LAURA KNIGHT-JADCZYK AND JOE QUINN
Since the 9/11 attacks, no book has provided a satisfactory answer as to WHY the attacks occurred and who was ultimately responsible for carrying them out - until now.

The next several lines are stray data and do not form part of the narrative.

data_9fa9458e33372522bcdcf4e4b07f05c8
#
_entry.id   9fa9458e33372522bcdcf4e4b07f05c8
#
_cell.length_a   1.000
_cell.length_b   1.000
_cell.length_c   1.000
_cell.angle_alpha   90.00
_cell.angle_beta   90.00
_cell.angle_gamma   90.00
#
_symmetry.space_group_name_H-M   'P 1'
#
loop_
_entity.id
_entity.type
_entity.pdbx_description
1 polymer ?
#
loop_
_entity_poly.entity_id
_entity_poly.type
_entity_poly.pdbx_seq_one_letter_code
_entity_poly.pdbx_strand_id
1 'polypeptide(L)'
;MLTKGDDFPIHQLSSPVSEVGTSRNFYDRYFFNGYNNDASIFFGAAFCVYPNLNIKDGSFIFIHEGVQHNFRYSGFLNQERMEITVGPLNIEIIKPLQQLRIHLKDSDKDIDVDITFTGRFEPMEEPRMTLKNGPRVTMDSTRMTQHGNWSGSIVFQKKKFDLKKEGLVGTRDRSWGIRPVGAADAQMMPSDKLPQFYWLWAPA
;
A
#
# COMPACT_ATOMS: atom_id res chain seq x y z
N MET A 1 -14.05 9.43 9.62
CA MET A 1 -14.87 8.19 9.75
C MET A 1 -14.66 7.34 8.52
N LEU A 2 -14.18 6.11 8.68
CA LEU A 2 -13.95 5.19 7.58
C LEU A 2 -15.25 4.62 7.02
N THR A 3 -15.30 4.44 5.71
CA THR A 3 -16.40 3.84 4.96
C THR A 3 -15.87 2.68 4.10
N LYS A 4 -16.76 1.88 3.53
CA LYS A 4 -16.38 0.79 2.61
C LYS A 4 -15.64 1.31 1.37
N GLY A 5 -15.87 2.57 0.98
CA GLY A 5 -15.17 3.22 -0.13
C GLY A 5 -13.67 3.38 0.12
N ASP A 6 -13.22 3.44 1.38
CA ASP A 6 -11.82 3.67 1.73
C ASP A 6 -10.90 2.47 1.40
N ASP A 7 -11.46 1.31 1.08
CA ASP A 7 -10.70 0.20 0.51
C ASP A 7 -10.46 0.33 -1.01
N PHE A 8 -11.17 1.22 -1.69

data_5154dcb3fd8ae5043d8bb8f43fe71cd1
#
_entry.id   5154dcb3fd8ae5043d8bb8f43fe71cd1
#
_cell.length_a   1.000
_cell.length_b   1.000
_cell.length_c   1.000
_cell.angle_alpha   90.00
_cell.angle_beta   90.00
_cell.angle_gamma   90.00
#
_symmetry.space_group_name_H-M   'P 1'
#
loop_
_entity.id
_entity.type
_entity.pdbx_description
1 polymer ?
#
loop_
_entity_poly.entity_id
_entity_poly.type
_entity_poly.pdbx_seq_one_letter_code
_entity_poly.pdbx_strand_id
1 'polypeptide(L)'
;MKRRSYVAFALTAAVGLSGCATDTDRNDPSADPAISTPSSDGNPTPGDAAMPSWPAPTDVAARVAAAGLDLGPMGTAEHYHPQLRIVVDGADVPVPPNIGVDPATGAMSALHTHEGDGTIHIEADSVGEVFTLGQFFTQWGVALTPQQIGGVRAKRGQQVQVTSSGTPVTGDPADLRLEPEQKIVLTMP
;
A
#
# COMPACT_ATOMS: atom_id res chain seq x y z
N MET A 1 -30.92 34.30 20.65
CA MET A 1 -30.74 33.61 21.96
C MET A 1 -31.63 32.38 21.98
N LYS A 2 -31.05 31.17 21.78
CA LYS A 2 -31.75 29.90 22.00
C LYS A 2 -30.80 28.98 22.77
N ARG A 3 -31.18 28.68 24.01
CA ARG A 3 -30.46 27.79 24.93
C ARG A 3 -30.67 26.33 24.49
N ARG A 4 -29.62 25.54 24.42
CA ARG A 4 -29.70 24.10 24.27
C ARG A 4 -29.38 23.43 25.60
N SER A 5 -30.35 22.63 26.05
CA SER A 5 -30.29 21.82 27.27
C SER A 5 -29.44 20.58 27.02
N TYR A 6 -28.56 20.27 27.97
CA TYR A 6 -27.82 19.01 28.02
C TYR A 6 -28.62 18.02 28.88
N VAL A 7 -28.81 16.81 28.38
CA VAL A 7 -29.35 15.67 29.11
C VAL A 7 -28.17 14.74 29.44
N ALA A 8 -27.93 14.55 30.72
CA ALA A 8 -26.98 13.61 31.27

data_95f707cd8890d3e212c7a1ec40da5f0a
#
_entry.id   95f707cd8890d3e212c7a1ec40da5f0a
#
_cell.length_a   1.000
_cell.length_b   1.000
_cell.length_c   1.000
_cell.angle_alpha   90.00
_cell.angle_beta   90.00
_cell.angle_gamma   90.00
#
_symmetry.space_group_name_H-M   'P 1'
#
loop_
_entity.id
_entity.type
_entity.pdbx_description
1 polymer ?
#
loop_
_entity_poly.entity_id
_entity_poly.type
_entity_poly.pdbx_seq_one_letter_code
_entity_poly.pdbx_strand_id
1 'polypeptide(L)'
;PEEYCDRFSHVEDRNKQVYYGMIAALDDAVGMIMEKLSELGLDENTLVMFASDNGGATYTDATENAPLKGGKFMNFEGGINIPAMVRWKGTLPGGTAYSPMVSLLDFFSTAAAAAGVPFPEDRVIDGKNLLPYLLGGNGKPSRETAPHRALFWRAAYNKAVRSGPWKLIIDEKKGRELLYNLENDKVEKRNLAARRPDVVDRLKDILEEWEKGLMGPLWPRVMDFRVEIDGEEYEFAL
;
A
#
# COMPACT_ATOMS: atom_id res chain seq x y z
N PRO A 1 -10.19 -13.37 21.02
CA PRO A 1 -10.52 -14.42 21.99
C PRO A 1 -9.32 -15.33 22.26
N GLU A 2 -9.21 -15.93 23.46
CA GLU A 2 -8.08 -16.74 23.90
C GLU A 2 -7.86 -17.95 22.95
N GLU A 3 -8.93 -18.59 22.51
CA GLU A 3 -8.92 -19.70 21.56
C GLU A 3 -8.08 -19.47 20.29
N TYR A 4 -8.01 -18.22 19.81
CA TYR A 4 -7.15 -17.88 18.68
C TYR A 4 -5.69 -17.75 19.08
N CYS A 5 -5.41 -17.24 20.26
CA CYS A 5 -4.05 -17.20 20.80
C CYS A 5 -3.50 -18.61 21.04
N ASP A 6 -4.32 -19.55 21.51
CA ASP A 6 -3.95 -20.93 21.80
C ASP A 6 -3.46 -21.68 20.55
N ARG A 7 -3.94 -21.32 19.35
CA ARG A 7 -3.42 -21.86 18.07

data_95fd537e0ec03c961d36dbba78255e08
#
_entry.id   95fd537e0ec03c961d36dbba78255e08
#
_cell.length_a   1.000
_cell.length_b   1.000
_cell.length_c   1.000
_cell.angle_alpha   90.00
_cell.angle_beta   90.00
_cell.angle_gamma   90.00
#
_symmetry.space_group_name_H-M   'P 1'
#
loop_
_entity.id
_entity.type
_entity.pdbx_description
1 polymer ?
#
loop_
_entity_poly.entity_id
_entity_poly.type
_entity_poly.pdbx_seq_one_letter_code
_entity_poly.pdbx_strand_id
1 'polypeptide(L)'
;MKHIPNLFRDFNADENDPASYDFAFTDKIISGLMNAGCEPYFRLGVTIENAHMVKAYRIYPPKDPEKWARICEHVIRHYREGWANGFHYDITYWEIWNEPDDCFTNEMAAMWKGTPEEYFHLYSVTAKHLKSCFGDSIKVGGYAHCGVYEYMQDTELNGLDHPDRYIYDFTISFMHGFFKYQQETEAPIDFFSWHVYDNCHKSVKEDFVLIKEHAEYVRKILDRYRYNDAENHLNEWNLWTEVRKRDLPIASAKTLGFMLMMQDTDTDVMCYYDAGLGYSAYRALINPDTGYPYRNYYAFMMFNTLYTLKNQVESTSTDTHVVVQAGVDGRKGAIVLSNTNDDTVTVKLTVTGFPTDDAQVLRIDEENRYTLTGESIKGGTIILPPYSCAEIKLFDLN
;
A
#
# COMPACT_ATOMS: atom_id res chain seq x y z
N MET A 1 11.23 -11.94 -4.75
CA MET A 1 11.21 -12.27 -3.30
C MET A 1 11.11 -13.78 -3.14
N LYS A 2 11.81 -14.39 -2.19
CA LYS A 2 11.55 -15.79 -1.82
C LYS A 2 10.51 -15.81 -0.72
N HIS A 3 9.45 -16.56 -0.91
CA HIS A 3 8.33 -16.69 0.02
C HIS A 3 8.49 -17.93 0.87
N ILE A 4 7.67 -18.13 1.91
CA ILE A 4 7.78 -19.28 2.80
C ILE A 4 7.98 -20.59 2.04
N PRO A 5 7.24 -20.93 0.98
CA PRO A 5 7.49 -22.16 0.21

"We took a molecular approach and asked whether any aspects of a pheromonal system are preserved in the human genome," says Peter Mombaerts, of The Rockefeller University in New York. Two years ago, his laboratory identified eight human DNA sequences that share distinct structural elements with mouse pheromone receptors. Seven of the sequences proved not to be functional genes. One sequence, however, encodes a receptor protein found in epithelial tissue in the nasal cavity. The findings appear in the September issue of Nature Genetics.For decades, studies have found physiological evidence of pheromonal effects in humans, most notably the synchronization of menstrual cycles of some women who live together.